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Is it okay to answer 'no' on a job appliation where it asks if I've been convicted of a crime?I have, but in the state of Hawaii

San Diego, CA |

I have been living in California for about 10 months. Am I still considered a resident of Hawaii? Isn't there something like having to live in a another state for two years before being considered a resident? It says on the application resident's of Hawaii do not answer.

Attorney Answers 4


You should consult with a local employment law attorney before you complete the application. Many do not charge a fee for an initial consultation (Take advantage of their offer) Good luck

This is not intended to be legal advise or as legal representation. I am a California personal injury attorney . Be aware that every state has its own statute of limitations; and statutes & case laws that govern the handling of these matters.

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It is hard to go wrong by being truthful, particularly when it is so easy for potential employers to do a criminal background check. You may want to explore having an attorney in Hawaii clear up your criminal record.

I will be happy to speak with you at no cost with a phone or office conference. Please call my office at 619-231-0401 or visit my website at

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You should always answer questions truthfully on an employment application. The company may consider your criminal history, even if the conviction occurred in another state. Even if the conviction would not hurt you, lying on the application could keep you from getting hired. However, a criminal conviction should only be used to rescind an employment offer if the nature of the conviction is related to the nature of the work. For example, a child daycare center could reasonably refuse to hire someone with a child abuse conviction, but that same conviction should not preclude someone from working as a truck driver. The company should also consider how much time has passed since the conviction. Good luck.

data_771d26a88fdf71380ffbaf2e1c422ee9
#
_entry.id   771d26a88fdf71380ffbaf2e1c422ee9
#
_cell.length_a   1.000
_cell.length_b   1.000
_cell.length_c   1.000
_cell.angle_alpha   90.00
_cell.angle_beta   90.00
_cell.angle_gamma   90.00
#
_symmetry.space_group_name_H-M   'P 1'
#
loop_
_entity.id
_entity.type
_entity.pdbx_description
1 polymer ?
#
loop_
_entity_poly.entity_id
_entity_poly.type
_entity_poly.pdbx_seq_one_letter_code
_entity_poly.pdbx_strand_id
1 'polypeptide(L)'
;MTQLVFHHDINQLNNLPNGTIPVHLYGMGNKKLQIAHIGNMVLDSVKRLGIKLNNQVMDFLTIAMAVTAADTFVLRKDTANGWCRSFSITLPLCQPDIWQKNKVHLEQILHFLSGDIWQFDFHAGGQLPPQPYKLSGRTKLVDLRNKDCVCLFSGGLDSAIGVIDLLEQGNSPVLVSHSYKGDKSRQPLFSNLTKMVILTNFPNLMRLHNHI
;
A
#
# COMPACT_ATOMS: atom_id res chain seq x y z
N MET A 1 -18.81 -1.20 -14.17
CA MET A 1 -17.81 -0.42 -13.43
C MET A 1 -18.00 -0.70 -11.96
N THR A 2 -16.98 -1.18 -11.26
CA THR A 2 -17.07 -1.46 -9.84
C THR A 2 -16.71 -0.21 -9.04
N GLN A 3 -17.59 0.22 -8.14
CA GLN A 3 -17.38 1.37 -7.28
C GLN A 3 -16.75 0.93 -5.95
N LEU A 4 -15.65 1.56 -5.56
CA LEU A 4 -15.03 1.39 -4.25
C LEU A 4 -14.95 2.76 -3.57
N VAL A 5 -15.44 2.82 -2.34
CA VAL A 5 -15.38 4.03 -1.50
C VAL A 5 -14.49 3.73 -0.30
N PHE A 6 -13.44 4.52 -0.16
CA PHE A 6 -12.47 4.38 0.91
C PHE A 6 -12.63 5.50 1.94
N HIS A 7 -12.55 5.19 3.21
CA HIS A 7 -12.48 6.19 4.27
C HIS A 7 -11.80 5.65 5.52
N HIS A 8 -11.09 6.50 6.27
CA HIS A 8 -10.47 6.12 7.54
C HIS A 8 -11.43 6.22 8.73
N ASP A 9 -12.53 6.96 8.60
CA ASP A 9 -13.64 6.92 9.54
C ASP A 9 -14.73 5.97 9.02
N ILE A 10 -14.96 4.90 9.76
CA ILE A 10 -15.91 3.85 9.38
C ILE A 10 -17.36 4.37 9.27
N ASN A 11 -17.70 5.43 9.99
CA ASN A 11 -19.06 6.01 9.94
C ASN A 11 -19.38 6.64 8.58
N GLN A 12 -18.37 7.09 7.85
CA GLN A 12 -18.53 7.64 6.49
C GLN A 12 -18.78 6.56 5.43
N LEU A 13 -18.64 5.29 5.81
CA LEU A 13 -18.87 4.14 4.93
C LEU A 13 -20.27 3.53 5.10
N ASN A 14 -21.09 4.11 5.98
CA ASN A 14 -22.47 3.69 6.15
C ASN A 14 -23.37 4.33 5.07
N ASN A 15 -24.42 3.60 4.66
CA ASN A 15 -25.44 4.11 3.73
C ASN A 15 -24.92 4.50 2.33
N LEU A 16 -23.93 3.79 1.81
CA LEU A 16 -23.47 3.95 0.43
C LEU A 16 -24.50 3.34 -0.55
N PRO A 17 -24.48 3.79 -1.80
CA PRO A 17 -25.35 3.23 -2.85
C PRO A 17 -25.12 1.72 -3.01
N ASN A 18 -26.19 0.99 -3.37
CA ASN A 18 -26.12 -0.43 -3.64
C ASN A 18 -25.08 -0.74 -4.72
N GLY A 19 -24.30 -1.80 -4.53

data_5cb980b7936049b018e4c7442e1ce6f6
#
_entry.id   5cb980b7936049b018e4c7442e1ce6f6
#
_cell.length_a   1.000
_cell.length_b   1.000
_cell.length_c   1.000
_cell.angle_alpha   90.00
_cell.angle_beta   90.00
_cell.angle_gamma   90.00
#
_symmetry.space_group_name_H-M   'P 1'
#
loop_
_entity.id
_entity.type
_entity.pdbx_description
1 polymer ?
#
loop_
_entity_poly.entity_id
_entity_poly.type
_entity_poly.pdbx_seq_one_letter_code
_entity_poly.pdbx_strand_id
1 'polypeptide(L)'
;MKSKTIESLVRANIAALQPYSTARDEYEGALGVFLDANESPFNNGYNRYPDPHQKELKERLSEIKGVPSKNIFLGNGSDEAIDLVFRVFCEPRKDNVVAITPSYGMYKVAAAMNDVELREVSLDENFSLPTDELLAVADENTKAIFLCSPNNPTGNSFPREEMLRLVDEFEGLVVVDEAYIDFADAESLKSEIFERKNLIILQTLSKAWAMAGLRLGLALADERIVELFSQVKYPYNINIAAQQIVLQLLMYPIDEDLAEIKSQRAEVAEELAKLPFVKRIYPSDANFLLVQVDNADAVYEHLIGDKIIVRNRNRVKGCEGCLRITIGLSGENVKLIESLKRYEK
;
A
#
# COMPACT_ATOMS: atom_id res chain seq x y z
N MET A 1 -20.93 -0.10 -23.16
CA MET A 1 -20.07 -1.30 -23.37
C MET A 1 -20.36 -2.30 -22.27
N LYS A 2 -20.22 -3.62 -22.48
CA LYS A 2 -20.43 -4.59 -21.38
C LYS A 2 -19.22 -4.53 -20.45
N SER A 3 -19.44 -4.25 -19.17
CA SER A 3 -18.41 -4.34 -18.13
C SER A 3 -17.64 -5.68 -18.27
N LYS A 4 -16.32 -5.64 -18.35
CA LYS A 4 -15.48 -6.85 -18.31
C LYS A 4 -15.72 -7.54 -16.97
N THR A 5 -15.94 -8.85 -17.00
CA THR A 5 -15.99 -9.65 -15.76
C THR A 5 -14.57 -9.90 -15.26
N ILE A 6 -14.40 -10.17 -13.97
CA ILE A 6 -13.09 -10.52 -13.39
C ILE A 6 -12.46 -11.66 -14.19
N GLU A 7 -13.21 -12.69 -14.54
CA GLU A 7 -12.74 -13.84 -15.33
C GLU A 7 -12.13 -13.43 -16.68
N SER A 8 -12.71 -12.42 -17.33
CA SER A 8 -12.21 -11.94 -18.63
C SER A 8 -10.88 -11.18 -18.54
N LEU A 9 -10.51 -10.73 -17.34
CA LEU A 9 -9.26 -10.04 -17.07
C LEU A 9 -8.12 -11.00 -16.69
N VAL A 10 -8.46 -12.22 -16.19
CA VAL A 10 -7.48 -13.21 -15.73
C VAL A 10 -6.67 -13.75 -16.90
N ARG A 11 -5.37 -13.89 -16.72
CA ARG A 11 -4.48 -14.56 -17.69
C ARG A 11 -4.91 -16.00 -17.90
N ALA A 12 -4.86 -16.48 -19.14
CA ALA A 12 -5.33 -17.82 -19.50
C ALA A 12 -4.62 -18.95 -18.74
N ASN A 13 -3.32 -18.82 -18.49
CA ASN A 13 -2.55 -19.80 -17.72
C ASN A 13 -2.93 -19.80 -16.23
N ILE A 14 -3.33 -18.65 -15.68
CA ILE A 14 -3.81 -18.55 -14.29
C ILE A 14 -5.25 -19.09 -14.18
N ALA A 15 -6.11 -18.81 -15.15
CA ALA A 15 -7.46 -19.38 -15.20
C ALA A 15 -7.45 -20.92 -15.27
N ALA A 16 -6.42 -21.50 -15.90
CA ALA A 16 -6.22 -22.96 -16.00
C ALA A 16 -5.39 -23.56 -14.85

My answers to questions posted on AVVO are intended to provide general information only, and are not intended to be legal advice. Employment law issues typically require a careful case-by-case analysis. Consequently, if you feel that you need legal advice, I would encourage you to consult in person with an employment attorney in your area.

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Unless the question clearly asks about convictions in this state, you will be committing a misrepresentation on your application which will leave you open to termination the minute the company finds out about the misrepresentation. If you have a reason to sue your employer for certain acts of misconduct in the future, in several kinds of lawsuits it would be acceptable for the employer to set up the defense of misrepresentation on the application to defeat your lawsuit. If you are terminated for misrepresentation on your application in the future, you will likely not qualify for unemployment insurance benefits. In short, it is a really bad idea to lie on your application.

You become a resident of a state as soon as you move there with an intent to stay. Residence can be defined in different ways, such as establishing residency for purpose of attending a state-funded school, so that may be what you are thinking about. If you live here with the present intent to stay, you are a resident.

Good luck to you.

This answer should not be construed to create any attorney-client relationship. Such a relationship can be formed only through the mutual execution of an attorney-client agreement. The answer given is based on the extremely limited facts provided and the proper course of action might change significantly with the introduction of other facts. All who read this answer should not rely on the answer to govern their conduct. Please seek the advice of competent counsel after disclosing all facts to that attorney. This answer is intended for California residents only. The answering party is only licensed to practice in the State of California.

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